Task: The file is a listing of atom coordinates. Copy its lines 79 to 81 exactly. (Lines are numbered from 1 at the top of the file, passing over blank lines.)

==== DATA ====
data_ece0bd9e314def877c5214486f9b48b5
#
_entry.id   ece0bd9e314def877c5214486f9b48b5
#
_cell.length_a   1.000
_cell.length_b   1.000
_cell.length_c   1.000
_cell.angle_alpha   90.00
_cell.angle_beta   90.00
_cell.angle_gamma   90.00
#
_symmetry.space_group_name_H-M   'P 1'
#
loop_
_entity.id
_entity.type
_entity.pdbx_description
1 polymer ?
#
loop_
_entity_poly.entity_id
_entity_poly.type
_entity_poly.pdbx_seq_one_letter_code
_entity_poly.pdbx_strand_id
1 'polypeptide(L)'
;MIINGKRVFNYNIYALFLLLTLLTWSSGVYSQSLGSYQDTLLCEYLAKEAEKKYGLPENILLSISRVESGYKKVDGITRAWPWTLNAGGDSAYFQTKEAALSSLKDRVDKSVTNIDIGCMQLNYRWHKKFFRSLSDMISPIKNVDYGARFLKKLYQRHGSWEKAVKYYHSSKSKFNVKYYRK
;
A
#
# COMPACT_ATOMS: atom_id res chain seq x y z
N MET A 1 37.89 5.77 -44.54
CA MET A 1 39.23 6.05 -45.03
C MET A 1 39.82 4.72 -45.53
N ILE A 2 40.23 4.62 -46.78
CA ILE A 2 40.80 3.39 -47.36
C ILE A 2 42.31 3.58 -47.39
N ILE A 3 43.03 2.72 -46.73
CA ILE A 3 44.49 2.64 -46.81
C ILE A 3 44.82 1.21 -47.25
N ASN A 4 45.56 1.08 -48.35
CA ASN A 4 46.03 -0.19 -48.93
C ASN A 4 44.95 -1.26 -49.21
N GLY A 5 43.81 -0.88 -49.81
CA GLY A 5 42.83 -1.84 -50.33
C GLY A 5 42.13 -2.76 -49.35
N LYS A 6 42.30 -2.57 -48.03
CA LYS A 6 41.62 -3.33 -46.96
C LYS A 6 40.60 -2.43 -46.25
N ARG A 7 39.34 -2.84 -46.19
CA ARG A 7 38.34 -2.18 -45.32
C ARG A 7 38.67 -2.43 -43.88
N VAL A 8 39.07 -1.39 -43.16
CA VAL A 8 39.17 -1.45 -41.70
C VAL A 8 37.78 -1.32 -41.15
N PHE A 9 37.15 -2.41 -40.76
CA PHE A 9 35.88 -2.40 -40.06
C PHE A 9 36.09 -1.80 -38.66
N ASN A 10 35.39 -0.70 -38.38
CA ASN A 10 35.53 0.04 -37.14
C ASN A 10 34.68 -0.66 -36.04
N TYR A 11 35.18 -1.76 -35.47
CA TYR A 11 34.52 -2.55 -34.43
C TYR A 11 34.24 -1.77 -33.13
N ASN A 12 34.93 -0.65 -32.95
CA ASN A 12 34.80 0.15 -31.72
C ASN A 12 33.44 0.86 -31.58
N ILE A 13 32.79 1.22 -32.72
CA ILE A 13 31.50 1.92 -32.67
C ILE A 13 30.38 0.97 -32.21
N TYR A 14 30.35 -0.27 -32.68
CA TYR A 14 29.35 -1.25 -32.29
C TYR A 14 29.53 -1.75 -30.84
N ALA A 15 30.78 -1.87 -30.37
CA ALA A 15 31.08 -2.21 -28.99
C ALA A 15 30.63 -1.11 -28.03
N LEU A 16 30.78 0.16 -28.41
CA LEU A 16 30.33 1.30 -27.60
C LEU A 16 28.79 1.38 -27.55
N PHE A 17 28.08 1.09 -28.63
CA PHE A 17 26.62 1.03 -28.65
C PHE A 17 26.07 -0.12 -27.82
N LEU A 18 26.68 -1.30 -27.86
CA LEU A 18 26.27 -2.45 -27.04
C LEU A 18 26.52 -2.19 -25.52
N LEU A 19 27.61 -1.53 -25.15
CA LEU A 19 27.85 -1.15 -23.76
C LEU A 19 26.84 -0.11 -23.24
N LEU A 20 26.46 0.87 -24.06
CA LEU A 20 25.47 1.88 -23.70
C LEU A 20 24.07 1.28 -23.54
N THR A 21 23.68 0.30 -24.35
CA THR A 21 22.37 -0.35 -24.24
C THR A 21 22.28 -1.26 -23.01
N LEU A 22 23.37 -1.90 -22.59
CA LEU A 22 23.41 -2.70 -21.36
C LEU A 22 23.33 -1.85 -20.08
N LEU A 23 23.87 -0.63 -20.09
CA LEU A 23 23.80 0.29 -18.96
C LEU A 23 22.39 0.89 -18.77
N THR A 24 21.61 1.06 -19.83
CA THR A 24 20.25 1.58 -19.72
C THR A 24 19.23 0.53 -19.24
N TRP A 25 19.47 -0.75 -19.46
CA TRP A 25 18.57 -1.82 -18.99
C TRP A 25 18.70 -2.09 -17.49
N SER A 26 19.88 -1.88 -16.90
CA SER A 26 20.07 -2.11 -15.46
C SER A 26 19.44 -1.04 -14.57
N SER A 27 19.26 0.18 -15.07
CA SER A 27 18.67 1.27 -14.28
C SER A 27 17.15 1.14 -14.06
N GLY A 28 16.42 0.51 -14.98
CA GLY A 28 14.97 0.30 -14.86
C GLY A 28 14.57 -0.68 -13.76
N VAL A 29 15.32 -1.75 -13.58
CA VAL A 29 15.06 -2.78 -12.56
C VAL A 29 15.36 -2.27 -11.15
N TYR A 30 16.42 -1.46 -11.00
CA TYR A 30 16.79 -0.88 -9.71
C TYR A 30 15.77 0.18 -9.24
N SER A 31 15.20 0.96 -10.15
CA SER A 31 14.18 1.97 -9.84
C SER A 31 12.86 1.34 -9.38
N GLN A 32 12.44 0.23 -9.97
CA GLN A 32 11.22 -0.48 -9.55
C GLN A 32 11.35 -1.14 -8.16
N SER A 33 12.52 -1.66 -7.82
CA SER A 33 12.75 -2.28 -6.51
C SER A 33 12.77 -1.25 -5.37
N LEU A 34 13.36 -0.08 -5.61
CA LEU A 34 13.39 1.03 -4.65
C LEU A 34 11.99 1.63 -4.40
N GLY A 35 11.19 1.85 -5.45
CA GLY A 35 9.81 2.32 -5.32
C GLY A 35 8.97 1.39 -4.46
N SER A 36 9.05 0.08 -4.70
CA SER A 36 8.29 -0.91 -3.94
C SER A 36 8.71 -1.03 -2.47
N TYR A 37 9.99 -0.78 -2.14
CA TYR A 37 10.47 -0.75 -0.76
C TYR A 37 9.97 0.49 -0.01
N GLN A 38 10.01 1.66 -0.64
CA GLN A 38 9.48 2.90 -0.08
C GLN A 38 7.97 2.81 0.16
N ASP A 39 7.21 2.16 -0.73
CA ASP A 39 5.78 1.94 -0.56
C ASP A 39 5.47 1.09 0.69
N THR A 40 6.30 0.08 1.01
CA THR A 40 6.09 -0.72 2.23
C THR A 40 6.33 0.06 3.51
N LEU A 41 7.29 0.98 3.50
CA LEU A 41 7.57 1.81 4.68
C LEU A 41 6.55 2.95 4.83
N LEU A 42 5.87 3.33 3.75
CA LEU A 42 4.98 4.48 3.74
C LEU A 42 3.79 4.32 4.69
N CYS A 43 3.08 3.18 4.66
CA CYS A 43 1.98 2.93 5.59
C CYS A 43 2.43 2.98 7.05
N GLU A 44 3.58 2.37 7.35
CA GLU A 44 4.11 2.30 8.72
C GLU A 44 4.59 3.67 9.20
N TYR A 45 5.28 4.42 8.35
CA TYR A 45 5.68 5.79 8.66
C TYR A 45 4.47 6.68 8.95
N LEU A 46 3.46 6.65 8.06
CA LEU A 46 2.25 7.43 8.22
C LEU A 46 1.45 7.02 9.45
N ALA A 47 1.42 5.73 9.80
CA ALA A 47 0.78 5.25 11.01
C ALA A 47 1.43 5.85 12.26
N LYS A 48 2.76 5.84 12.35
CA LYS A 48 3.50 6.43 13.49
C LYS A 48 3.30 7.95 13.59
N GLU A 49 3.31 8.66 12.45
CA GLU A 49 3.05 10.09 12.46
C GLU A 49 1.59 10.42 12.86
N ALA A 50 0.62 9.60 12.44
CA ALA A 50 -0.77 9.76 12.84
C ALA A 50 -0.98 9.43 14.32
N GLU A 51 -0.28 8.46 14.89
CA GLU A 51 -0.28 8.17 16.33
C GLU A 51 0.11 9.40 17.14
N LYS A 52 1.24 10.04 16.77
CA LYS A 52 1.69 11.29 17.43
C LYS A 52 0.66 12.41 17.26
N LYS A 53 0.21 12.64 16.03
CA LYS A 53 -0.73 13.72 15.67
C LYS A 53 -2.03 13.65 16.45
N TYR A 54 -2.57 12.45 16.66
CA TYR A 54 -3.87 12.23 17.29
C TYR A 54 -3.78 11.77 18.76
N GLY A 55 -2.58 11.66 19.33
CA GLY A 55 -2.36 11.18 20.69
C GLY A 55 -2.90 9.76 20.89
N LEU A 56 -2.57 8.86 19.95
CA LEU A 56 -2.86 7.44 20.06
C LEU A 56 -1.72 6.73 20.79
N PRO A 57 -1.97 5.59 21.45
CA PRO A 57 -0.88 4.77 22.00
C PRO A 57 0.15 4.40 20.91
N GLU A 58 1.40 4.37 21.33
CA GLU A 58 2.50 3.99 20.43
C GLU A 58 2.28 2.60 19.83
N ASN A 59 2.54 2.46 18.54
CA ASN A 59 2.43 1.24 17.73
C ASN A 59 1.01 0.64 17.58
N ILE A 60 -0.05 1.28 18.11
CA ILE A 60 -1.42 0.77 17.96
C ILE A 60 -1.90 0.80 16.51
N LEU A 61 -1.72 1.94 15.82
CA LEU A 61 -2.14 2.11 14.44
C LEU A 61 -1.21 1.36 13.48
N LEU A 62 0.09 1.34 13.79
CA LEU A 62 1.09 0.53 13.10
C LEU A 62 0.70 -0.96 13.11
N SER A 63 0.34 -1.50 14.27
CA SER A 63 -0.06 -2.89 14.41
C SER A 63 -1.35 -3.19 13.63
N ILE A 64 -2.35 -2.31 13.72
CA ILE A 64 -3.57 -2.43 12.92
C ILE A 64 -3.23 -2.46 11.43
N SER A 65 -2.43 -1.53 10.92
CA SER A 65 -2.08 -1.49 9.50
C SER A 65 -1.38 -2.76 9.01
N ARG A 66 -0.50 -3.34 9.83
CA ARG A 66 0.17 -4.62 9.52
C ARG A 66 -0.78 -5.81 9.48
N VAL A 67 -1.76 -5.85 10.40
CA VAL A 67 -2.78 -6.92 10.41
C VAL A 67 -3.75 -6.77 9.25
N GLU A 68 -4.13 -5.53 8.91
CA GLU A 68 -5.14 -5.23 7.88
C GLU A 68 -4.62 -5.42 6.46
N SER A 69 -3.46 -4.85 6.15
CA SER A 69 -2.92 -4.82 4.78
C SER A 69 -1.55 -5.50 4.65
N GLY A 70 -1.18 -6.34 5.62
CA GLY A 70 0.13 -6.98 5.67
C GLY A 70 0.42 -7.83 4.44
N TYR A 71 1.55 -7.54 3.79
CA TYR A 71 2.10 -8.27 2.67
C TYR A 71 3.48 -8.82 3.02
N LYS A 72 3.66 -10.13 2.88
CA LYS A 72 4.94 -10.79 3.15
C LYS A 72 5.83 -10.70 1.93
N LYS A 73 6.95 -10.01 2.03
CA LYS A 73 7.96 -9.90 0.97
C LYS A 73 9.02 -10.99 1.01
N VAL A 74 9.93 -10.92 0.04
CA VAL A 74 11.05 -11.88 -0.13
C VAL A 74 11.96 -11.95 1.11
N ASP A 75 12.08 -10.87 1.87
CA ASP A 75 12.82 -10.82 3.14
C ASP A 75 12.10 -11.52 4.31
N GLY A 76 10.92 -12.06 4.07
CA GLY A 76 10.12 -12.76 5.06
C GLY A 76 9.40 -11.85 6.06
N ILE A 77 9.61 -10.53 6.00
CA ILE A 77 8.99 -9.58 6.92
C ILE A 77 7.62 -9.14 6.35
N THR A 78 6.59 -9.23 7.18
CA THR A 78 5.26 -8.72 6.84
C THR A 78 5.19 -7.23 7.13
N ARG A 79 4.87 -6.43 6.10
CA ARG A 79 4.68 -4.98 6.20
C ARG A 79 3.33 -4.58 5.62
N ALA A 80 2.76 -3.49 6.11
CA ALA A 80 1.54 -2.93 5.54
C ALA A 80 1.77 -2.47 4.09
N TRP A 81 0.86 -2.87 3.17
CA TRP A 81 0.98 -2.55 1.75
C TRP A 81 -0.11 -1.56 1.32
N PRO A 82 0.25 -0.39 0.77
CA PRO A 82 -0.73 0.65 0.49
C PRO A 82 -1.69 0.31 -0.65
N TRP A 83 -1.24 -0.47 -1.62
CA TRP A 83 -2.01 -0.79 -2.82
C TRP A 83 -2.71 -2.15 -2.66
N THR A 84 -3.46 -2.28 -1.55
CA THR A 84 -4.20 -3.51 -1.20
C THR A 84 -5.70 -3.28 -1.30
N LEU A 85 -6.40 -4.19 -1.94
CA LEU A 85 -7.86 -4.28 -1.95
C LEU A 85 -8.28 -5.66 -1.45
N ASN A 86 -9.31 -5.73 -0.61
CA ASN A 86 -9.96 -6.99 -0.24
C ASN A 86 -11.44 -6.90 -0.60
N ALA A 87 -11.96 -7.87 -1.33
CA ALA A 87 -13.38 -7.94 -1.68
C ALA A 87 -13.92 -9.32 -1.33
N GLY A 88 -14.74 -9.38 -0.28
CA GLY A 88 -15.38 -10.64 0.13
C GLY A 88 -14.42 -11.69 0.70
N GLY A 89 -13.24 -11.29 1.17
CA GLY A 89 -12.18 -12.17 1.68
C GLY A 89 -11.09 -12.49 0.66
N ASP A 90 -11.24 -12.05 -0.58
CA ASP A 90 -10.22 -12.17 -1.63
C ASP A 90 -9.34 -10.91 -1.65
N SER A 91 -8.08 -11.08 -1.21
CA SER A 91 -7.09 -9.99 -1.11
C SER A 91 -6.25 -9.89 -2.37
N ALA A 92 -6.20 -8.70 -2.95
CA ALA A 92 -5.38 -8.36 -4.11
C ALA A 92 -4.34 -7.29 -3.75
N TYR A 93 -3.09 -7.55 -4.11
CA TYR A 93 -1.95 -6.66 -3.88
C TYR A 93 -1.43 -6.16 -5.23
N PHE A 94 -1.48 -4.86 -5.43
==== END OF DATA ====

N PHE A 17 28.08 1.09 -28.63
CA PHE A 17 26.62 1.03 -28.65
C PHE A 17 26.07 -0.12 -27.82